“This is what comes of sight-seeing,” exclaimed Monsieur Guillaume, “a headache.”
When I saw the title At the Sign of the Cat and Racket, my first thought was that this Balzac novel concerned a pub. No, the sign of the title is actually an old painting which serves as a trade indicator on the outside of a draper’s shop in 19th century Paris. In this story, Balzac examines how class differences impact male-female relationships, and he also asks the question ‘does it take a particular kind of woman to live with a man of genius?’ I’d hazard a guess that the question is self-reflective, and that question pales next to the issue of class differences between the characters. Furthermore the behaviour of the fictional ‘man of genius’ in the story, Theodore de Sommervieux, isn’t entirely motivated by his intelligence.
The novella opens on the Rue Saint-Denis with a description of a very old house “which enable[s] historians to reconstruct old Paris by analogy.” The house which is also a business is a “relic of the civic life of the sixteenth century.” The house, Balzac tells us, “had been encrusted with as many coats of different paint as there are of rouge on an old duchess’ cheek,” and the ancient painting of a cat is weather-worn and faded. Opposite the house, a young man stands in the pouring rain. He stares at the house … waiting, and of course, it’s easy to guess that he’s waiting for the glimpse of a young girl.
The young man is Theodore de Sommervieux, artist and scion of a wealthy family. He’s there to catch a glance of a young woman who’s caught his eye, 18-year-old Augustine Guillaume, the youngest daughter of the shopkeeper and master draper, Monsieur Guillaume. The worthy Guillaume has two daughters, and he has a plan to marry the eldest 28-year-old Mademoiselle Virginie, to his long-standing apprentice and chief assistant, the orphaned Joseph Lebas. Guillaume’s plan is that Lebas, who’s like a son to him, will make the legal move to become his son-in-law by marrying Virginie. Then Lebas and Virginie will eventually take over the business and Guillaume and his wife will retire. Well that’s the plan anyway.
The Guillaume family lead a simple but good life. As daughters of a tradesman, the education of the daughters is sadly limited:
Brought up to a commercial life, accustomed to hear nothing but dreary arguments and calculations about trade, having studied nothing but grammar, book-keeping, a little bible-history, and the history of France in Le Ragois, and never reading any book but what their mother would sanction, their ideas had not acquired much scope. They knew perfectly how to keep house; they were familiar with the prices of things; they understood the difficulty of amassing money; they were economical, and had a great respect for the qualities that make a man of business.
But there’s trouble on the horizon. Virginie and Augustine have been brought up to marry tradesmen, but Augustine may long for something more:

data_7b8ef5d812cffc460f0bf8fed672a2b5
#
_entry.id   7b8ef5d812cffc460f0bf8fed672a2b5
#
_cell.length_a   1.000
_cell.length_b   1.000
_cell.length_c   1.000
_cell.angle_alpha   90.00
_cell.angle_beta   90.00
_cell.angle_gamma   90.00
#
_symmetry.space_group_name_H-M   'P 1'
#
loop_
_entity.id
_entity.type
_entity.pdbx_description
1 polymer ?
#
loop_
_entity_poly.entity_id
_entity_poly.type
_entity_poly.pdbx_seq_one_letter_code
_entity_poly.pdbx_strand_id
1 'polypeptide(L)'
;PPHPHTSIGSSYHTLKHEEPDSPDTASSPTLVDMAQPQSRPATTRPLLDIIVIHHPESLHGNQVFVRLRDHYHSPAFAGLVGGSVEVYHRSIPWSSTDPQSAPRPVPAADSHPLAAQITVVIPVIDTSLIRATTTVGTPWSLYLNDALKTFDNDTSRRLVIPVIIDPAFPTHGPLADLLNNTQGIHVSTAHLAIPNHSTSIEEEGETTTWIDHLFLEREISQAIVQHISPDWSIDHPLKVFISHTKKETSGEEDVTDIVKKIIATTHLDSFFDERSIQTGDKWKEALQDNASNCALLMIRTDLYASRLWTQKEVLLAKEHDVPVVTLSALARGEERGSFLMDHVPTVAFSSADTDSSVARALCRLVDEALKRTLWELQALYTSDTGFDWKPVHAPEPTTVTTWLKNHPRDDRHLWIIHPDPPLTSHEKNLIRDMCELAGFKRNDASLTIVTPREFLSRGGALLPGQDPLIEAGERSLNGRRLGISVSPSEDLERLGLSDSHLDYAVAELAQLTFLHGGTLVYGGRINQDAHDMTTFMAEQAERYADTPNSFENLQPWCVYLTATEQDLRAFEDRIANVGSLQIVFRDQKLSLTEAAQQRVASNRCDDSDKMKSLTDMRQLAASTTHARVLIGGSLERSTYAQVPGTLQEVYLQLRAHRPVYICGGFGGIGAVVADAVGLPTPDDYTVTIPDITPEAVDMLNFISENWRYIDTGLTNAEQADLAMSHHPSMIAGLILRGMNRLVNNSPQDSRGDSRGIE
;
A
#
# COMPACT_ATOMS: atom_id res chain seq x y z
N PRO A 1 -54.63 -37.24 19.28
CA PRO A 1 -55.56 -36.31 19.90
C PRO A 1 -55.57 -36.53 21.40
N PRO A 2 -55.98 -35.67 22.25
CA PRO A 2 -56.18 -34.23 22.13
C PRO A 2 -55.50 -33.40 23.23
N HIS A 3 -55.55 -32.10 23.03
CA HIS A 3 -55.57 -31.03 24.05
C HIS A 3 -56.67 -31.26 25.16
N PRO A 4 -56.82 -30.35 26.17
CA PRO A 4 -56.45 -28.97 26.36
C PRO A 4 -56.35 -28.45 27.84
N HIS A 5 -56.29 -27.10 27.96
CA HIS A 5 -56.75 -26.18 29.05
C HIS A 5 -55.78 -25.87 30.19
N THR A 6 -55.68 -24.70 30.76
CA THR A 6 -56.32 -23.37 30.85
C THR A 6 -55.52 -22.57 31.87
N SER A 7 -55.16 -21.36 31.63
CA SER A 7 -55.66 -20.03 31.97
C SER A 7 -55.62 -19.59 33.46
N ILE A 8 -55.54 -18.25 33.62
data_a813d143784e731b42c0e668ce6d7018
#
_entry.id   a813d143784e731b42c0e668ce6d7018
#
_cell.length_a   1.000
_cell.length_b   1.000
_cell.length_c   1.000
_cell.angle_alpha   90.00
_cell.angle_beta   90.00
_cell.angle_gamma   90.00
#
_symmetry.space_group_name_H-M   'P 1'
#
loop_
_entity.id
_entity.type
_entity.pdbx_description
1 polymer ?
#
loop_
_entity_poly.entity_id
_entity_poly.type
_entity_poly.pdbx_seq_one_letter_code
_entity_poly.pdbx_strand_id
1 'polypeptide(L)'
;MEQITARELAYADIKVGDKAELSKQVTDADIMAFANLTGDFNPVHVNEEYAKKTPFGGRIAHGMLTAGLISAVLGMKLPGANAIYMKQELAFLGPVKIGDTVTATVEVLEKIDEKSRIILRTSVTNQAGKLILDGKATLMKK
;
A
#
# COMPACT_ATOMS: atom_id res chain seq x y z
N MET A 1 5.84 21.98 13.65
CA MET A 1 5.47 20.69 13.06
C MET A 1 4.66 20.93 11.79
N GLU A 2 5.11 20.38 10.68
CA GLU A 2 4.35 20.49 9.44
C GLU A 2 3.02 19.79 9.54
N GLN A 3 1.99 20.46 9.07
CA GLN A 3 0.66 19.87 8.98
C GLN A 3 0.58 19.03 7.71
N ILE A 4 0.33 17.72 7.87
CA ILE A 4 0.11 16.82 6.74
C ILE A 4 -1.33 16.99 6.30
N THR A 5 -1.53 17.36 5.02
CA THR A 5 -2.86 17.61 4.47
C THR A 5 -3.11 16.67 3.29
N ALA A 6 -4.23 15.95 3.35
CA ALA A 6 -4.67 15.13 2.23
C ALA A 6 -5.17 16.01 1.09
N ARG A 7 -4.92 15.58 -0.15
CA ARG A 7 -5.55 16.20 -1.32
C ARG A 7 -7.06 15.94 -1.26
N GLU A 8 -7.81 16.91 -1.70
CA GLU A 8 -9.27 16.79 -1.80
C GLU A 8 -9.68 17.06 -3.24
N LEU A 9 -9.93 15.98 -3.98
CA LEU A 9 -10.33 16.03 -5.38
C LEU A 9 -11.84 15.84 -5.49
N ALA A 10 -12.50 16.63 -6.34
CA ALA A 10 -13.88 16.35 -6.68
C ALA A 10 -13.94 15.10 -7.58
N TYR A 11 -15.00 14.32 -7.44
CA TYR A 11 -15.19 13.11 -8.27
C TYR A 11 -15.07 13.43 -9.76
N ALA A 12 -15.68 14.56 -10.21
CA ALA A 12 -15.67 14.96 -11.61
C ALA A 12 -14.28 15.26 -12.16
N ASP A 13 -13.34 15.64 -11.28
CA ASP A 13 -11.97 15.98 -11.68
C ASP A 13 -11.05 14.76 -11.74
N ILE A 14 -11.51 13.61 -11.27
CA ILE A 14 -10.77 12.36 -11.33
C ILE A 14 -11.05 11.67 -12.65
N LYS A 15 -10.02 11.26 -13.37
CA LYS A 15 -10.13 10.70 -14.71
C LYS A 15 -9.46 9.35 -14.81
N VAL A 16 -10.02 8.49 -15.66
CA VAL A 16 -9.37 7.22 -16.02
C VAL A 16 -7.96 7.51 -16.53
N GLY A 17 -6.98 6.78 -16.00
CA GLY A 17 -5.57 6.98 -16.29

It is possible that two romances discovered by Augustine in the cupboard of a cook Madame Guillaume had lately discharged– Hippolyte Comte de Douglas and Le Comte de Comminges–may have contributed to develop the ideas of the young girl, who had devoured them in secret, during the long nights of the past winter.
Those blasted romances always cause trouble!
Imagine how Augustine feels, then, when she attends the Paris Salon and sees a portrait of her on display. All those romantic thoughts must have rushed through her head. She’s infused with “rapture,” a “chaos of sensations,” and she almost faints.
So it would appear that Balzac has written a fairly simple love story. Apprentice Joseph Lebas is in love with Augustine; Augustine is in love with Theodore de Sommervieux, and Virginie is in love with Joseph. Will Guillaume, who believes firmly in marrying within one’s class, allow his daughter Augustine to marry Sommervieux? Will Sommervieux marry Augustine? What of Virginie and Lebas? There’s a “crazy mania” for “commerce and finance” to marry into the nobility, but this goes against Guillaume’s staunch principles.
This is the delightful element of this Balzac story–we think we can predict its twists and turns, but Balzac has a few surprises in store.
Balzac has some marvellous comments to make on the subject of trade. The Guillaumes engage in a laborious period of stock-taking during which they called out stock items and their value which were “spouted over the counters like verses of modern poetry, quoted by romantic spirits, to excite each other’s enthusiasm for one of their poets.” And here’s Balzac’s take on the Guillaumes:
In the evening, Guillaume, shut up with his assistant and his wife balanced his accounts, carried on the balance, wrote to debtors in arrears, and made out bills. All three were busy over this enormous labor, of which the result could be stated on a sheet of foolscap, proving to the head of the house that there was so much to the good in hard cash, so much in goods, so much in bills and notes; that he did not owe a sou; that a hundred or two hundred thousand francs were owing to him; that the capital had been increased; that the farmlands, the houses, or the investments were extended, or repaired, or doubled. Whence it became necessary to begin again with increased ardor, to accumulate more crown-pieces, without its ever entering the brain of these laborious ants to ask–“To what end?”
Yet at the same time, Balzac finds a great deal that’s admirable about Guillaume and his life. He’s a good man, a moral man. He lacks imagination, and is too parsimonious, but then his talents lie elsewhere. Balzac’s biggest beef about their lifestyle seems to be ‘when are these people going to start enjoying themselves?‘ The annual stock-taking is rewarded by a rare “debauch,” a trip to the theatre.
Translated by Clara Bell